The Crack Invites

in Migration and Society
Yousif M. Qasmiyeh Oxford University, UK

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Returning to the refugee camp, “The Crack Invites” revisits what it means to invite and be invited to a camp. This invitation remains suspended, unanswered, and perhaps unanswerable to this day.

The Crack Invites

There must always be a crack.

In a crack in our old wall, I planted my intentions and left.

Before the same house, in the risen house, narrow and wide at the same time, in the same camp that is, I await your arrival. This time there will be no sacrifices but the dialect. You will borrow mine as we see for the sake of seeing, and I will borrow yours—a dialect for a dialect, noise for noise, to walk the road that is called a camp.

They will slaughter no beast on the threshold. Nor will they soak their fists with fresh blood to make prints in the name of the newcomer. They will only say: it is our blood, whether it is there or not.

This time they will bear their names on parchments and with the caution of unborn things, they will stare at you and your dialect.

I invite you to the limbs of the camp, to an above-place and below-god, to an aridity, infinite, with a name.

I invite you so you would see my mother's swollen feet treading on time as she performs her eternal prayers and despair.

At their plants, they will gaze. In your presence. Their only things. At the horizontal of the horizontal. They will stomp on the ground, once, twice, to awaken themselves from this aged dream. There, they will dust their old tools and memories, with hands made of dust, to cook you colors and meat, and wait for another coming.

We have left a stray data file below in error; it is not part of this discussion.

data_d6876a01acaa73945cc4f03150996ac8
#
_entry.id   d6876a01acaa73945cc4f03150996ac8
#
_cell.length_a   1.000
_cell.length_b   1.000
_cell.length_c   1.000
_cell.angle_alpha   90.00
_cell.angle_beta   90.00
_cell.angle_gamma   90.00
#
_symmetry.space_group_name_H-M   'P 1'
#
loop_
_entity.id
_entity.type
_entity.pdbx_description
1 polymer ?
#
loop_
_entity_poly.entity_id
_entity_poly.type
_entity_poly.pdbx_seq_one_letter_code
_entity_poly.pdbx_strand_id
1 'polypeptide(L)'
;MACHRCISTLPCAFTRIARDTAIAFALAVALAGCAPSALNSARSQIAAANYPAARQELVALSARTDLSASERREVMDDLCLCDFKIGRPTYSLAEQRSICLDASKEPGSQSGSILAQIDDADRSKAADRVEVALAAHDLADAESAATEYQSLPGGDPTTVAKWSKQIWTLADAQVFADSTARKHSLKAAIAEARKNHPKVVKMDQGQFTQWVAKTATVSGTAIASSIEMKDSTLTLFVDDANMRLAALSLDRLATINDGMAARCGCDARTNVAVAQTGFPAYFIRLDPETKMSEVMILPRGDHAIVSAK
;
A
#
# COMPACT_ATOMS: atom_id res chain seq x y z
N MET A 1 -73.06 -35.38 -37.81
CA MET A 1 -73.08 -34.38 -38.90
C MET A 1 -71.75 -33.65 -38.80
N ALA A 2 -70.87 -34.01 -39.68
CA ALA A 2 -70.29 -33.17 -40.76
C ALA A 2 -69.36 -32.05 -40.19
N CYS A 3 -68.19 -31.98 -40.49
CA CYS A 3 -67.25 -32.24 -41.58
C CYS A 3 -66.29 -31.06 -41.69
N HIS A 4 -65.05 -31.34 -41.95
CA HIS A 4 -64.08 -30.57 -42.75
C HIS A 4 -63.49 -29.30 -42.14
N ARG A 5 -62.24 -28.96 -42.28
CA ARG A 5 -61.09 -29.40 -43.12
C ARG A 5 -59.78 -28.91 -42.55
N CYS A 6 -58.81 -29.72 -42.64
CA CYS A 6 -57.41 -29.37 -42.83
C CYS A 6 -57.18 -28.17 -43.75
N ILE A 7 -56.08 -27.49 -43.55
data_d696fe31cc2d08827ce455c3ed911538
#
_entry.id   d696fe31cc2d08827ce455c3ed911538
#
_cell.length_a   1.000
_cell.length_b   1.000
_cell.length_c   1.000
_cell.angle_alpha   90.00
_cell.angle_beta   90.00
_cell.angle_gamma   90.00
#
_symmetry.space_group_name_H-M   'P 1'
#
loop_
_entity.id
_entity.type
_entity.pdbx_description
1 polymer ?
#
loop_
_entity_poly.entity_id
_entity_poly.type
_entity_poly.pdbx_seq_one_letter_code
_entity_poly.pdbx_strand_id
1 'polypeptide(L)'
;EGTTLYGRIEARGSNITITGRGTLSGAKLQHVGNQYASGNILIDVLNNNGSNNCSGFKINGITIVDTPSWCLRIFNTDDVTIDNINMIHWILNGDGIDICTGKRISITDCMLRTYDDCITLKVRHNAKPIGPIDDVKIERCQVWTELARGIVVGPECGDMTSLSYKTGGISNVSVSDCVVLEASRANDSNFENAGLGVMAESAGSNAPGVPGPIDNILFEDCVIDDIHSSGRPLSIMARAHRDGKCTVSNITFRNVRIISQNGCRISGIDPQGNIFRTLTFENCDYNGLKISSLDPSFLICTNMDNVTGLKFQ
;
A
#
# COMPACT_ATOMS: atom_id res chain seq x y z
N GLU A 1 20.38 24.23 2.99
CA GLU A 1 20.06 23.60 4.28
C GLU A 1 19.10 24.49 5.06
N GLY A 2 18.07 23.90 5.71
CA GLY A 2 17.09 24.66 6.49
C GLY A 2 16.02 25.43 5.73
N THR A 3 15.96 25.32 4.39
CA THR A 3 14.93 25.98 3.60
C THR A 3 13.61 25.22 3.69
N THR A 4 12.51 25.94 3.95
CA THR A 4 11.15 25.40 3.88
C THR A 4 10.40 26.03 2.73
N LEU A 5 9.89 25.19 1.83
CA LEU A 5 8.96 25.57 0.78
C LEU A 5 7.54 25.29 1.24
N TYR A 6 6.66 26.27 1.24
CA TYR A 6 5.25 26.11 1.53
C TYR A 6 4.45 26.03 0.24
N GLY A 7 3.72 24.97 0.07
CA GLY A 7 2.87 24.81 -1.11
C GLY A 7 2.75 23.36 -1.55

Hands submitted at the door, draped in shadows and dried coriander. They put forth everything they have, from newborns to sounds, and remind you and themselves: this is ours since the camp. This is ours since God.

The crack invites.

Contributor Notes

YOUSIF M. QASMIYEH was born and educated in Baddawi refugee camp in North Lebanon and is Creative Encounters Editor for Migration and Society, Writer-in-Residence of the AHRC-ESRC-funded Refugee Hosts research project (grant AH/P005438/1), and Joint Lead of the AHRC-funded Imagining Futures Baddawi Camp Lab (grant AH/T008199/1). He is currently completing a DPhil on containment and the archive in “refugee writing” at the University of Oxford's English Faculty. Time, the body, and ruination inform his poetry and prose, and his poetry and translations have appeared in journals and magazines including Modern Poetry in Translation, Stand, Critical Quarterly, GeoHumanities, Humanities, and the Cambridge Literary Review. Yousif 's collection, Writing the Camp (Broken Sleep Books, 2021), was Highly Commended by the 2021 Forward Prizes, selected as the Poetry Book Society's Spring 2021 Recommendation, and named one of “the best poetry books of 2021” by The Telegraph and The Irish Times. Email:

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